• The Star Staff

Navy reports $300 million spent on Vieques cleanup

By John McPhaul


To date, the U.S. Navy has spent some $300 million on its cleanup activities on Vieques, with around $60 million contributed to the local economy, the Navy reported over the weekend.

As of October the Navy has met the following milestones:

* Conducted surface clearance of approximately 4,200 acres out of an estimated area of over 9,500 acres on the offshore island municipality to which access is restricted due to the presence of munitions on the surface.

* Conducted subsurface clearance of some 462 acres, including 23 miles of roads and beaches.

* Located and destroyed approximately 113,000 munitions and explosives of concern.

* Picked up and processed 8.2 million pieces of Munitions Potentially Presenting an Explosive Hazard.

* Processed over 19.1 million pounds of scrap metal generated through these and other activities, with over 17 million pounds recycled.

The U.S. Navy is the lead federal agency conducting work at the former Atlantic Fleet Weapons Training Area – Vieques Superfund site.

Representatives from the Naval Facilities Engineering Command Atlantic, the Environmental Protection Agency (EPA), Commonwealth of Puerto Rico’s Department of Natural and Environmental Resources, United States Fish and Wildlife Service, National Oceanic and Atmospheric Administration and National Marine Fisheries Service work collaboratively to develop and implement measures that are protective of human health and the environment for certain areas of concern on Vieques.

The U.S. Navy has divided work at the site between two programs: The Munitions Response Program (MRP) and the Installation Restoration Program (IRP).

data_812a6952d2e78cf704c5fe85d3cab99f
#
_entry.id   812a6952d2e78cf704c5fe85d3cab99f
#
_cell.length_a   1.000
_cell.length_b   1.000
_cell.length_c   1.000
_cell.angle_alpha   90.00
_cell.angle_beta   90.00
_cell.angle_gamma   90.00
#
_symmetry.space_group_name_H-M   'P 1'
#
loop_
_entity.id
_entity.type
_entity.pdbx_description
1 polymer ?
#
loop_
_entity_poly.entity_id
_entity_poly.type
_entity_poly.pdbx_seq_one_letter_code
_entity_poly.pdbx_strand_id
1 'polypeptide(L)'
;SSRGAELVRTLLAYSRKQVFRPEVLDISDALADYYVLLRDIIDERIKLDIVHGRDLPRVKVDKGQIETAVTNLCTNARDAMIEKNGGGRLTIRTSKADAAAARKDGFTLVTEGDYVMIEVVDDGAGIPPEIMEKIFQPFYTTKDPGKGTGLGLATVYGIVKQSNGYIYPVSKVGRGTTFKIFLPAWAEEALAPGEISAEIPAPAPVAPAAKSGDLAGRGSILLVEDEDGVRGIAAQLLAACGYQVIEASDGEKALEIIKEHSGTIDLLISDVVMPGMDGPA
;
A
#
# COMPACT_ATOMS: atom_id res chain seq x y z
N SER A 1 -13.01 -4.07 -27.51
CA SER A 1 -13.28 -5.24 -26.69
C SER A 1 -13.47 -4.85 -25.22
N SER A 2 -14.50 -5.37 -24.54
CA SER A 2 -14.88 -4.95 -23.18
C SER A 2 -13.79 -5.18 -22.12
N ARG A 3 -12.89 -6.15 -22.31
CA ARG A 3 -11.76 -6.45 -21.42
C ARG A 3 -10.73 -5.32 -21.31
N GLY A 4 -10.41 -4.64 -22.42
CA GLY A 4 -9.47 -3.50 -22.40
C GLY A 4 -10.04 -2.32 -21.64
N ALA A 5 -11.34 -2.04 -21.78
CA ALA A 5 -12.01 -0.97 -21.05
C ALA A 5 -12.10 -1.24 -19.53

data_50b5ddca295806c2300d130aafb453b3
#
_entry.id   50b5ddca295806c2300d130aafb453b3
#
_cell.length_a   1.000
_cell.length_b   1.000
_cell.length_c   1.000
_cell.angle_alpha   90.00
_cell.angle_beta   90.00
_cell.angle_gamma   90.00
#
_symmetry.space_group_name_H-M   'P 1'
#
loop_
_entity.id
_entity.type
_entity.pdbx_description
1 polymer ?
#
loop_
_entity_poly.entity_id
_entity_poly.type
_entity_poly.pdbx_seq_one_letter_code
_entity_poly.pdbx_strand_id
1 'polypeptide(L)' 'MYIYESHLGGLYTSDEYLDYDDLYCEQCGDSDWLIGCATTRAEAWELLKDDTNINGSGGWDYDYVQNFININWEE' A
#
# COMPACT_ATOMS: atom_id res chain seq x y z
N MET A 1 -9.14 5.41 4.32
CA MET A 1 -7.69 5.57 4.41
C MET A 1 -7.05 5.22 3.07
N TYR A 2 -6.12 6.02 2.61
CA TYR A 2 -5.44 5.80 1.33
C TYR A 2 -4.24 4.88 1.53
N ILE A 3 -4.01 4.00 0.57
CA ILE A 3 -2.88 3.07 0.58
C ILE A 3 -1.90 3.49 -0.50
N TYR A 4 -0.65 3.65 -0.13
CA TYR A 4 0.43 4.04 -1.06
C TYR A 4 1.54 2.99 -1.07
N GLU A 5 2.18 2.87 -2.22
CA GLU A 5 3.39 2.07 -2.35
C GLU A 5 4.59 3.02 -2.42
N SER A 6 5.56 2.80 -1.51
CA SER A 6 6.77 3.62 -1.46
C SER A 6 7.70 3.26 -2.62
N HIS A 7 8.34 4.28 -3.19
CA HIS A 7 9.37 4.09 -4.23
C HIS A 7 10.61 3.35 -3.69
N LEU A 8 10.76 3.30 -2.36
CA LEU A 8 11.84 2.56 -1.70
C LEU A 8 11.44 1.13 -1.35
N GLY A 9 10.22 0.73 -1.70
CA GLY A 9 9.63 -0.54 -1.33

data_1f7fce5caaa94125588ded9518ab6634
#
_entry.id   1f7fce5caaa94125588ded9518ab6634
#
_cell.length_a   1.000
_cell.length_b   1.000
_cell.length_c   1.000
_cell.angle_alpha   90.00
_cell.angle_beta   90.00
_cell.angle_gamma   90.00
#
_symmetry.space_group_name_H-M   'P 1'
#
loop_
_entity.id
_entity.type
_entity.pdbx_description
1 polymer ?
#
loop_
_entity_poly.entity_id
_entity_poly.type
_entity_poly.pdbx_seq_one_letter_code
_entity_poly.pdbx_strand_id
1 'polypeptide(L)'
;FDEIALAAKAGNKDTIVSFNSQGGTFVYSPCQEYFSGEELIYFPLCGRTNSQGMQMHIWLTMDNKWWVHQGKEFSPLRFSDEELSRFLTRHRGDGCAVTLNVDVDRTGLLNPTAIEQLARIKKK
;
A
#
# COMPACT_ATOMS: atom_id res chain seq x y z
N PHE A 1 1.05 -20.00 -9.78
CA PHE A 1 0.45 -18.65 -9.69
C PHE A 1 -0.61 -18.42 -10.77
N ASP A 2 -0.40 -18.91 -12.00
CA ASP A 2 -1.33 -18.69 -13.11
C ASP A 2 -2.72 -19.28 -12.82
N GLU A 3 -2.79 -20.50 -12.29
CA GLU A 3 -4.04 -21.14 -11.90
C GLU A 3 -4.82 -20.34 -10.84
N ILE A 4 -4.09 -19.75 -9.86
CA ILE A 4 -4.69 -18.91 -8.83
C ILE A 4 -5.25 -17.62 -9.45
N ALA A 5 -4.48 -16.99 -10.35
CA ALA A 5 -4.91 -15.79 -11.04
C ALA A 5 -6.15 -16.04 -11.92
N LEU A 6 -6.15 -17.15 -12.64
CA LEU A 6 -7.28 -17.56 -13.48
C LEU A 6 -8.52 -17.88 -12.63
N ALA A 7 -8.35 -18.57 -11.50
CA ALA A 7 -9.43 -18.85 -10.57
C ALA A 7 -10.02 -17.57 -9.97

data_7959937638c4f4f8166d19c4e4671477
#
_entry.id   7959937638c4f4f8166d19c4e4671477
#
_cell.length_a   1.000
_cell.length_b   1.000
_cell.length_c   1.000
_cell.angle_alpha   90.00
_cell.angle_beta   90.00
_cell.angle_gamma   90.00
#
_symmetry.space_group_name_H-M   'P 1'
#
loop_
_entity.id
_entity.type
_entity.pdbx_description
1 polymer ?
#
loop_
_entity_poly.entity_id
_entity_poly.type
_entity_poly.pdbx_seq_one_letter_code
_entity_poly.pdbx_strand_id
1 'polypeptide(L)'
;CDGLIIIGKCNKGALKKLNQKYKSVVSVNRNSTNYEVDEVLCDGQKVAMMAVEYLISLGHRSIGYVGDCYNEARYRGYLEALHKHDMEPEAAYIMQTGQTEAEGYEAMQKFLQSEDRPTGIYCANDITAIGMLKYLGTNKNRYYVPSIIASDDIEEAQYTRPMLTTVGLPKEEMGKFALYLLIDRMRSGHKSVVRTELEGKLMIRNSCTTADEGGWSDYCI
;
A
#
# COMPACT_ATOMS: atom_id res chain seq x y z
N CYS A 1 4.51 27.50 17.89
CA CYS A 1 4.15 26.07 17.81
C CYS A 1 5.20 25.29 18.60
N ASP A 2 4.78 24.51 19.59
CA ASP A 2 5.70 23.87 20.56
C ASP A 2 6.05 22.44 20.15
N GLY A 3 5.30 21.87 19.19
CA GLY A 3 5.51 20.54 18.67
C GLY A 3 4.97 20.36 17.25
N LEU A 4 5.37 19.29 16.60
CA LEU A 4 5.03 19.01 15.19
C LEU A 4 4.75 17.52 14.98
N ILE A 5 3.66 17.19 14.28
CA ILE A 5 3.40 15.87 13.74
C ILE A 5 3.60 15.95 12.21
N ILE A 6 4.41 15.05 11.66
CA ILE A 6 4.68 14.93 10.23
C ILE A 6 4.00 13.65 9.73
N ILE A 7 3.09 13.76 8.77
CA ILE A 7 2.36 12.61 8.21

All munitions-related work is carried out under the MRP. All typical chemical contamination investigations are covered by the IRP. Within the MRP, the site has been divided into multiple Munitions Response Sites located in east and west Vieques.

Under the IRP, the Navy conducts multiple environmental investigations to determine the nature and extent of contamination at identified areas of concern and solid waste management units (SWMUs), the EPA reported.

Multiple non-time critical removal actions, or short-term cleanups, have been completed to remove solid waste piles/debris and munitions in the former Naval Ammunition Support Detachment (NASD). Records of Decision selecting final remedies for four areas of concern and two SWMUs have also been signed, including one upland MRP site within NASD.

Within the former Vieques Naval Training Range (VNTR), multiple sites have been investigated or are currently under investigation to assess potential past chemical releases and evaluate potential hazards associated with munitions and explosives of concern.

The Navy is also conducting removal actions to address munitions and explosives of concern in multiple areas of eastern Vieques, including the former Live Impact Area, the Surface Impact Area, and removal of subsurface MEC from selected roads and beaches within the former VNTR.

Seventy-three sites have been identified within the former VNTR and NASD, and of these, 51 sites were reviewed and determined to require no further action, four sites have a remedy in place with long-term monitoring and 18 sites are in the remedial investigation, feasibility study, proposed remedial action plan or record of decision phase.

“There is one large MRP site covering the entire underwater area,” the EPA said. “A Wide Area Assessment has been completed and a remedial investigation is planned to assess the nature and extent of contamination that may be present in the underwater areas surrounding specific areas of the island.”

To support accelerated public access to the area around the historic Spanish lighthouse and adjacent beach, a munitions clearance interim action for the beach adjacent to the lighthouse, the trail between the two, and the nearby southern beach was completed in the summer of 2014. A munitions clearance interim action for the southwestern beach was completed in January 2015. These early interim actions allowed for accelerated public access to the area, which was opened in March 2015.

Navy contractors have hired and trained local residents to conduct site-related work, including training 31 people to be unexploded ordnance technicians. Vieques residents are employed on the site.